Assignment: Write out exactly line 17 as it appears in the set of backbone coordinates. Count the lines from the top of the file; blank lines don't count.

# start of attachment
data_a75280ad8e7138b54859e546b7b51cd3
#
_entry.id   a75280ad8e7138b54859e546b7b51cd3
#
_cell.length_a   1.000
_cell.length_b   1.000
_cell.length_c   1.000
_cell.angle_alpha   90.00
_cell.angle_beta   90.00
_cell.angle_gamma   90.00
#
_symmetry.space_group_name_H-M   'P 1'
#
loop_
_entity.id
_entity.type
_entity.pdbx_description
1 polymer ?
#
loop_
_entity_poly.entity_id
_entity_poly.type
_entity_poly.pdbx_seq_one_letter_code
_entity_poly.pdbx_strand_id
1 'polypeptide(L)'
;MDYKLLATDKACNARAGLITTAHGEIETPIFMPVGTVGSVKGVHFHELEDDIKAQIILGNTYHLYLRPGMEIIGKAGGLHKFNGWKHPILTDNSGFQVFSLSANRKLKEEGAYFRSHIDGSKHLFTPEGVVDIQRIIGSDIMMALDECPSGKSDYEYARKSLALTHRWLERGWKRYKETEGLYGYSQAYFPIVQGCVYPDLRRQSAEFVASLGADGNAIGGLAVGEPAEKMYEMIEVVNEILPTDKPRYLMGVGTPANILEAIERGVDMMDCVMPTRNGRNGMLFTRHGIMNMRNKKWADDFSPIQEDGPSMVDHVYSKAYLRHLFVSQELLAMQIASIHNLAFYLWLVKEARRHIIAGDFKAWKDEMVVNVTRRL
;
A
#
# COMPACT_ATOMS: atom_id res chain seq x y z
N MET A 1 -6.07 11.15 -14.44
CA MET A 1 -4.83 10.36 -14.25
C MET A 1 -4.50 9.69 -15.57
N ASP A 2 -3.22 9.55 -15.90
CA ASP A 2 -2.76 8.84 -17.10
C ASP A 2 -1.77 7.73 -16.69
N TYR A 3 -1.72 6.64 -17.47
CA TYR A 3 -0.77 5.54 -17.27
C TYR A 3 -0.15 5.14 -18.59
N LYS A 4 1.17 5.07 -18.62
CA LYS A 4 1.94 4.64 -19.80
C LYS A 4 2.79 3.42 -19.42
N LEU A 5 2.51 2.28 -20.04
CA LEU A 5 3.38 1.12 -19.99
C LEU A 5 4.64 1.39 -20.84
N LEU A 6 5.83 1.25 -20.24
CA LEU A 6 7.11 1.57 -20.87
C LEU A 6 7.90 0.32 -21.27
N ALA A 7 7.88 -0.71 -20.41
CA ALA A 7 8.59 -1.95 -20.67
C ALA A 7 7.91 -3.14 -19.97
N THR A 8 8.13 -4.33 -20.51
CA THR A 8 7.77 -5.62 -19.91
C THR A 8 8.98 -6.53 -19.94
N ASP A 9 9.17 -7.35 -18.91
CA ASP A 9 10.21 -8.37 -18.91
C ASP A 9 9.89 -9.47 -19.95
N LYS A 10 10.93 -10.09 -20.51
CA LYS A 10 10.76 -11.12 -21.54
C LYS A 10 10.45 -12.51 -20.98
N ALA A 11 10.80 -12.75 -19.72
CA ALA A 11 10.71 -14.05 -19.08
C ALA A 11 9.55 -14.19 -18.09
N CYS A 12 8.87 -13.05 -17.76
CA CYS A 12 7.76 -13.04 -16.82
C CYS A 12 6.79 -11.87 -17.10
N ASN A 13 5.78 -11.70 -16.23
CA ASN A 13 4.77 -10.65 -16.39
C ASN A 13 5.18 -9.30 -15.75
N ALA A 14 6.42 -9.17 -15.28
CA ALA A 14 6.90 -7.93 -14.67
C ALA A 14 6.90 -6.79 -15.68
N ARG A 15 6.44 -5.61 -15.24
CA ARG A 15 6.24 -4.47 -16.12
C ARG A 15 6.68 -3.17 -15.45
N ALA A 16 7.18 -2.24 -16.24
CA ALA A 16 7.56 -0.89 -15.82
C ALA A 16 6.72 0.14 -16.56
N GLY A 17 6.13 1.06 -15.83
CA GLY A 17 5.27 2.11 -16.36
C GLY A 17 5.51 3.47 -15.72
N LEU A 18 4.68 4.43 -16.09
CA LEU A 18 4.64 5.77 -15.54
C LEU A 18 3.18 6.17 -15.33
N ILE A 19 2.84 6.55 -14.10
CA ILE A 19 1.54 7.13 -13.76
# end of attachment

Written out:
_entity.pdbx_description